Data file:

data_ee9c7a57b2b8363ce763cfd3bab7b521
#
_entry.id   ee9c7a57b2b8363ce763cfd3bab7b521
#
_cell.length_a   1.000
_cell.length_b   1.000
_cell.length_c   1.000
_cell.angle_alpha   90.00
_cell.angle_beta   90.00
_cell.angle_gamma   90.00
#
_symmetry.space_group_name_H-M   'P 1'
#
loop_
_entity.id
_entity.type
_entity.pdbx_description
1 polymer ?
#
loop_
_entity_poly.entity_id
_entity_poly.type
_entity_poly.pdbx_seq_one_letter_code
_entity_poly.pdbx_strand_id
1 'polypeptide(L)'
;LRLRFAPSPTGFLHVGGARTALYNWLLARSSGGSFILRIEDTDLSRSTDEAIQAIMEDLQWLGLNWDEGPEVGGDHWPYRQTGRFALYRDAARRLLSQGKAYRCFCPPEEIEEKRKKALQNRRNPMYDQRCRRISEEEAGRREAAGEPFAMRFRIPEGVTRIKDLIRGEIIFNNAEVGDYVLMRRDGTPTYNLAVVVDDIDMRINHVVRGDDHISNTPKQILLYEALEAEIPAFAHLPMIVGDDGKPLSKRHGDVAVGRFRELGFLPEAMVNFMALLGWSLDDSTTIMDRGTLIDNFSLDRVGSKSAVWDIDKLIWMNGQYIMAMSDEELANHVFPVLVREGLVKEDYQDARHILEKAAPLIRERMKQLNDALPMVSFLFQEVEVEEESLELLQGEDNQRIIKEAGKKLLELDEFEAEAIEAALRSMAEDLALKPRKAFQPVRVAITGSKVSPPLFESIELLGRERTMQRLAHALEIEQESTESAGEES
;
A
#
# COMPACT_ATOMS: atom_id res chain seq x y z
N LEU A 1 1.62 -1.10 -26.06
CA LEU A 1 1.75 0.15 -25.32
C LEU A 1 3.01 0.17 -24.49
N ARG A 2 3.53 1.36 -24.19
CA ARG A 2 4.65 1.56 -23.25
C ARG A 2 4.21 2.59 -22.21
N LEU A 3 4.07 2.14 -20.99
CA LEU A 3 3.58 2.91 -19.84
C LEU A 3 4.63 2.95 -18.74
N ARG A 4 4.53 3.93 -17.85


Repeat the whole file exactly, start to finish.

data_ee9c7a57b2b8363ce763cfd3bab7b521
#
_entry.id   ee9c7a57b2b8363ce763cfd3bab7b521
#
_cell.length_a   1.000
_cell.length_b   1.000
_cell.length_c   1.000
_cell.angle_alpha   90.00
_cell.angle_beta   90.00
_cell.angle_gamma   90.00
#
_symmetry.space_group_name_H-M   'P 1'
#
loop_
_entity.id
_entity.type
_entity.pdbx_description
1 polymer ?
#
loop_
_entity_poly.entity_id
_entity_poly.type
_entity_poly.pdbx_seq_one_letter_code
_entity_poly.pdbx_strand_id
1 'polypeptide(L)'
;LRLRFAPSPTGFLHVGGARTALYNWLLARSSGGSFILRIEDTDLSRSTDEAIQAIMEDLQWLGLNWDEGPEVGGDHWPYRQTGRFALYRDAARRLLSQGKAYRCFCPPEEIEEKRKKALQNRRNPMYDQRCRRISEEEAGRREAAGEPFAMRFRIPEGVTRIKDLIRGEIIFNNAEVGDYVLMRRDGTPTYNLAVVVDDIDMRINHVVRGDDHISNTPKQILLYEALEAEIPAFAHLPMIVGDDGKPLSKRHGDVAVGRFRELGFLPEAMVNFMALLGWSLDDSTTIMDRGTLIDNFSLDRVGSKSAVWDIDKLIWMNGQYIMAMSDEELANHVFPVLVREGLVKEDYQDARHILEKAAPLIRERMKQLNDALPMVSFLFQEVEVEEESLELLQGEDNQRIIKEAGKKLLELDEFEAEAIEAALRSMAEDLALKPRKAFQPVRVAITGSKVSPPLFESIELLGRERTMQRLAHALEIEQESTESAGEES
;
A
#
# COMPACT_ATOMS: atom_id res chain seq x y z
N LEU A 1 1.62 -1.10 -26.06
CA LEU A 1 1.75 0.15 -25.32
C LEU A 1 3.01 0.17 -24.49
N ARG A 2 3.53 1.36 -24.19
CA ARG A 2 4.65 1.56 -23.25
C ARG A 2 4.21 2.59 -22.21
N LEU A 3 4.07 2.14 -20.99
CA LEU A 3 3.58 2.91 -19.84
C LEU A 3 4.63 2.95 -18.74
N ARG A 4 4.53 3.93 -17.85